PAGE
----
Jam and English Muffins

Jam and English Muffins

English muffin halves, toasted crisp, with butter and blackberry jam.  When I wake up irrevocably at one-something o’clock in the morning, bladder bursting, feet tingling, back twisting, stomach chafing for food.  I just know.  I know that to wind back down I have first to wind up.  The perfume of burnt bread wafts soothingly and intoxicatingly from the toaster.  In sleepy waiting reverie, the harsh click of the popping-up startles.  First the butter—used because it tastes richly divine, and why eat at all unless the food pleases?—then the blackberry jam—not too much—or maybe strawberry—I like to alternate.  One smallish crispy bite of muffin.  One sip of cold whole milk.  Slowly.  Savoring.  One lamp lit to illuminate the book, and the fleece covering bare cold feet and other bare skin and undergarments.  A bite and a swallow.  Mmmm.  Since I’m up anyway, awake and comfortable, enjoying a muffin for two minutes, I might as well read.  Brian Doyle’s enchanting, funny, touching essays are right for this quiet moment and are just short enough and just long enough to finish with the last bite and sip.  I read about hummingbird hearts the size of pencil erasers, and blue whale heart chambers the size of a room a man could walk through.  I read of heart surgeries and the fear of loss and the pain of loss and the reconciliation to loss.  I read of love and beauty and whimsey and the mystery of a loving soul.  I read of how parents learn to live for their children, to see in their children the heights of heaven and the depths of anguished concern and the desperation of loss and the ephemeral and the letting go of what cannot ever be possessed or controlled.  Or I read from the Bible: about Paul telling the Romans and Ephesians and Philippians and Colossians and Hebrews about that man Jesus, full of grace, the very Son God of the Father God, full of grace, full of truth and light.  Or I read in the Book of Mormon about whole civilizations who turn from the God they know, turn intentionally away from him and his simple system for personal and societal peace and happiness—why would you reject what you know and love, all the truth and peace and light and joy, only to exterminate each other in a tempest of rage and blood and hate?—or the account of Jesus coming to them, descending, beaming his glory, radiating his light, his scarred palms outstretched for them all to feel and to witness forever, this Jesus come to teach and to correct, come to comfort and to heal, come to establish his order on earth.  Finished with the food, and the word, I snuggle into the fleece and the couch and work to think big divine universal thoughts, but all I can achieve is to almost understand something bigger than this big small world, all I can manage is to almost feel by mental reaching touch the grand blinding serene Mind hanging out behind the veil of the infinite universe, that Creator, and the elegant laws of the cosmos and the evolutionary laws of life and DNA and of the amazing simple brilliant law of love, love one cannot measure on a scale, love one cannot reduce to an equation,  love that is the greatest force in the universe for hope and for reformation and for redemption, love that allows forgiveness and invites a stretching reaching higher farther vaster than we thought possible…  Sweet respite, this, these tangible almosts…  Knowing I cannot ascend, yet, to where I wish, yet calmed and satisfied and inspired and touched, and fully awake, I know I can descend again now into sleep, and stay asleep until morning, though I do have to brush my teeth first.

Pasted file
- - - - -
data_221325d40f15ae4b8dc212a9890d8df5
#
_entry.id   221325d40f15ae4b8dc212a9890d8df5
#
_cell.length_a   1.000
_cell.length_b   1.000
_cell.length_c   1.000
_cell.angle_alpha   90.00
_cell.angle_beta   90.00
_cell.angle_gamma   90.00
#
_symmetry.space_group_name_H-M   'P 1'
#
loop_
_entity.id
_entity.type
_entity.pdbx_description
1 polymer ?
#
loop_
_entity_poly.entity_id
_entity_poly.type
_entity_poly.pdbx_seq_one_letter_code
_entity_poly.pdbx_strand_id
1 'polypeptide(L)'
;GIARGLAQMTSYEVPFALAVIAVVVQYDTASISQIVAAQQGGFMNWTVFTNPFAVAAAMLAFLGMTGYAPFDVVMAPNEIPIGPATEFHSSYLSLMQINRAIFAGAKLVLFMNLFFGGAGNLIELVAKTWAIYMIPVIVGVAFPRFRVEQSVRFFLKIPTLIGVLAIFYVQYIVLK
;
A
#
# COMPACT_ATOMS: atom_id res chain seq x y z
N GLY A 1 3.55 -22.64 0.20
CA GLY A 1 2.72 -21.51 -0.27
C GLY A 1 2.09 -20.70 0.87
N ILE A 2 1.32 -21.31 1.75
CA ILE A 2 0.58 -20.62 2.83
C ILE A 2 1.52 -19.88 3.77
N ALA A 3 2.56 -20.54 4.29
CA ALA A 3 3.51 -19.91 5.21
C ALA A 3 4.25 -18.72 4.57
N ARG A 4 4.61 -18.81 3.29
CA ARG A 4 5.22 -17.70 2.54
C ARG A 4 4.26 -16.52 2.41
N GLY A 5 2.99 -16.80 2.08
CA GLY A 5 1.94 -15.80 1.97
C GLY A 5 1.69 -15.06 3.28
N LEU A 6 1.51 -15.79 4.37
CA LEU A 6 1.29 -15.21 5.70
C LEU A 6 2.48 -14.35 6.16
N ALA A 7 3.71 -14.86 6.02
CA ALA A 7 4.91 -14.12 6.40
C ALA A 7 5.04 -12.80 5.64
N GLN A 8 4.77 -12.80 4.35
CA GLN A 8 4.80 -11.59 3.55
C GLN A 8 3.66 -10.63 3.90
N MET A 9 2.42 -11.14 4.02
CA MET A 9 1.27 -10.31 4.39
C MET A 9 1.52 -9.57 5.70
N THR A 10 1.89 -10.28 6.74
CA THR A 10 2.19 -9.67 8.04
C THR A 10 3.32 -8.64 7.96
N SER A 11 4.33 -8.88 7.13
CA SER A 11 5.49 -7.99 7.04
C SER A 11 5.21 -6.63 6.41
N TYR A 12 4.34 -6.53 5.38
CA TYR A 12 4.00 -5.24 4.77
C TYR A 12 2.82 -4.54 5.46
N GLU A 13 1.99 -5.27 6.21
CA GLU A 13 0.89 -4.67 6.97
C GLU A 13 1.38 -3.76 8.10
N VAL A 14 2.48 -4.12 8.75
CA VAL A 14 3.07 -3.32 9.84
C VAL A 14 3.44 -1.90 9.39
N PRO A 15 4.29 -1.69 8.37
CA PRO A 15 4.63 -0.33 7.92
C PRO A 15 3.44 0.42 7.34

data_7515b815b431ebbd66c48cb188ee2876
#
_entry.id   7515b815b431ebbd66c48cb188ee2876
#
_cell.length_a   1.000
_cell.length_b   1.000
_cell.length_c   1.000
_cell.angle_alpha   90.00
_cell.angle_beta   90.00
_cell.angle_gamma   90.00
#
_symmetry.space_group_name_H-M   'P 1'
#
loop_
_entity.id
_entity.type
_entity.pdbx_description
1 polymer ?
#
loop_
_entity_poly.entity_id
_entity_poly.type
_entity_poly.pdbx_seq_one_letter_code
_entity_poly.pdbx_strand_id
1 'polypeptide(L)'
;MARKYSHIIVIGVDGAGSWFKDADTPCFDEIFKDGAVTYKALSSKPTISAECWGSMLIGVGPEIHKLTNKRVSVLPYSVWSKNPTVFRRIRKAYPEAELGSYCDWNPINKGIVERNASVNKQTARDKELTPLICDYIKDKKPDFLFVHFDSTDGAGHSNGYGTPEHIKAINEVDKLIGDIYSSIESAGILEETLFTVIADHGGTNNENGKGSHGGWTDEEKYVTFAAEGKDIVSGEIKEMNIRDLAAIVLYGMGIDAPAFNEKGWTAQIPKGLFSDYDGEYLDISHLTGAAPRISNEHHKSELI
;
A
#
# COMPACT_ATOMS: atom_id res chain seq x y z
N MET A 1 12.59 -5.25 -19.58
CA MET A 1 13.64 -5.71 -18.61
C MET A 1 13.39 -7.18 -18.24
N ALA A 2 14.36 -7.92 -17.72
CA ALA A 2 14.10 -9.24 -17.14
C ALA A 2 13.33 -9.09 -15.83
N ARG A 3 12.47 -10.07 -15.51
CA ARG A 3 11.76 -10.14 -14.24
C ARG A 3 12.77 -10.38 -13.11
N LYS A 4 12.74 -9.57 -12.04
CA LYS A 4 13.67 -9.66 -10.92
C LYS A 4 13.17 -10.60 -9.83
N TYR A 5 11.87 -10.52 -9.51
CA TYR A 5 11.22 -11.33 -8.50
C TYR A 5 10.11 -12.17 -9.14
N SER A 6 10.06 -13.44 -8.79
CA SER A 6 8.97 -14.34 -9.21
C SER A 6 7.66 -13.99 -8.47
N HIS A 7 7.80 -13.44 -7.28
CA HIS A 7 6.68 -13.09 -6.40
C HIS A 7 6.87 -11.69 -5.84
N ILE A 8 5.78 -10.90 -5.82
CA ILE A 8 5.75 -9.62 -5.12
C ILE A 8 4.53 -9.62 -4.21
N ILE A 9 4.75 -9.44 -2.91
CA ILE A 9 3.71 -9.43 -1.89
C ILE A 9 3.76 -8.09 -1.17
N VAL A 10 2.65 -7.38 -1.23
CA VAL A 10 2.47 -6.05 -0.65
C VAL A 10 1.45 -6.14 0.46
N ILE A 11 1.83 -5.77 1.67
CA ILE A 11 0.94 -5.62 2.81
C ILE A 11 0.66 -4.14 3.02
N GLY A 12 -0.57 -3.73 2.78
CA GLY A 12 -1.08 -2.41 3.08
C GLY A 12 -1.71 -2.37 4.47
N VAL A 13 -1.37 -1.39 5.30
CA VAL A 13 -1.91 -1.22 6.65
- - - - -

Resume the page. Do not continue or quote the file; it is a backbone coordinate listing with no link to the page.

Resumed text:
9 thoughts on “Jam and English Muffins

  1. anotherkatewilson

    beautiful!
    When I was a child I watched one of my mother’s colleagues do surgery on a mouse – it lay there opened up, and I could see its heart beating. I think it was the most amazing thing I have ever seen, and probably pivotal in inspiring me to pursue science. Thank you for reminding me of that.
    Oh, and it’s almost blackberry season here, so soon time to be making jam again.

    Liked by 1 person

    Reply
  2. JoJo

    If you ever fancy a change from muffins give crumpets a try. I have them with butter and marmite but that’s strictly for those of us who grew up in the antipodes or England, they also go well with jam or honey or marmalade.

    Liked by 1 person

    Reply
      1. JoJo

        You’ll have to excuse me now for my laughter, such a learned man and I’ve found your one ignorance- I am of course teasing you – British humour, my apologies 😉 crumpets you’ll like but it’s unlikely you’ll appreciate marmite- you have to grow up on that stuff, it’s a very acquired taste. Though you’ve heard the Men at Work song ‘Downunder’ They sing of vegemite which is sister of marmite.

        Liked by 1 person

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